Multiplexes: Biting the hand that feeds you

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Finally, somebody with standing and honourable track record in the entertainment industry has
decided to take on the might of the multiplex chains. Unlike the old fashioned single screen
exhibitors and distributors of respective films, which believed in the policy of ‘live and let live,
now, in the case of multiplexes, the terms of business are one-sided, heavily loaded in favour of
the chains.

Ronnie Screwvala, who released a moderate budget film, "Mard Ko Dard Nahi Hota", a week
back has approached the Monopolistic and Restrictive Trade Practises Commission (MRTPC)
with a grouse that the major multiplex cinema chains have formed a cartel and are exploiting the
film producers-distributors by charging a high Rs 20,000 (+GST) Virtual Print Fee every week
which facilitate screening of films. Why every week? Beats logic.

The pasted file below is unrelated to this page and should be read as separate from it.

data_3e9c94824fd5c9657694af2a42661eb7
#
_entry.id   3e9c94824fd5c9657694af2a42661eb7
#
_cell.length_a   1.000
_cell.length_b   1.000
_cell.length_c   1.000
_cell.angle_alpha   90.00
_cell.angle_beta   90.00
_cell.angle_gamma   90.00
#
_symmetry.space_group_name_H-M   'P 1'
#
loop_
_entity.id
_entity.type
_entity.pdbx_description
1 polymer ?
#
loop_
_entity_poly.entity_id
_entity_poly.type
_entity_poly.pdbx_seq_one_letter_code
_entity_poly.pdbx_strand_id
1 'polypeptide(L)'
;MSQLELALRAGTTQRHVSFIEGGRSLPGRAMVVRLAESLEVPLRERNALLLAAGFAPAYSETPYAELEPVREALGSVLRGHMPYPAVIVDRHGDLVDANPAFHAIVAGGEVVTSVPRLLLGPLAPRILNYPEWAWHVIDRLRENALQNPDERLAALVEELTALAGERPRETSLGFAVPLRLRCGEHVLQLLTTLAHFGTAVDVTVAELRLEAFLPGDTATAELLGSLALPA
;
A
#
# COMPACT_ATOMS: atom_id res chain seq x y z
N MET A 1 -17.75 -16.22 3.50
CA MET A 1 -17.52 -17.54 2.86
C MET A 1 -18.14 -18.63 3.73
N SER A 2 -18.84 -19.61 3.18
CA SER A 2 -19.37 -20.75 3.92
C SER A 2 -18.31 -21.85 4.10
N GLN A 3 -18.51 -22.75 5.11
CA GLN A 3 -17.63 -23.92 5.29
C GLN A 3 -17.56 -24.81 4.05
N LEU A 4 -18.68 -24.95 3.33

Screwvala's company, RSVP, released a moderate budget, non-star (as in nil face value) film last
week titled "Mard Ko Dard Nahin Hota". The film was made at a budget of about Rs 12 crore and
was released at 450 screens. Assuming that 200 out of these were engaged at multiplexes that
would put a burden of over Rs 40 lakh for the producer. That is the burden on a small film.
Imagine the amount that a film which releases with 2,500 to 3,500 screens. It would be a small
fortune of more than Rs five crore to Rs six crore!

When the South film industries, Tamil, Telugu, Kannada and Malayalam, faced this problem just
about the same time last year, they decided to stop releasing films. The strike lasted for 48 days
till they got results.

The problem with the Hindi film industry is lack of unity. There are as many as four producers'
associations! Only two of them, The Film & TV Producers' Guild and Association of Motion
Pictures and TV Programme Producers (AMPTPP), matter since they have active producers as
members.

The producers and distributors have found these charges to be arbitrary, adding to the risk factor.
If the roles of both the parties are defined, the content and the content provider should be calling
the shots. But here it is otherwise — multiplexes, the outlet provider for the content providers
dictate the terms.

Now that the other avenues like OTT are opening up, they should be wary. They should also
consider the example of the pioneers of the multiplex foray into India like Zee, Fame, Adlabs,
Fun, Big Cinema, and others who walked out in time after realising this was not the business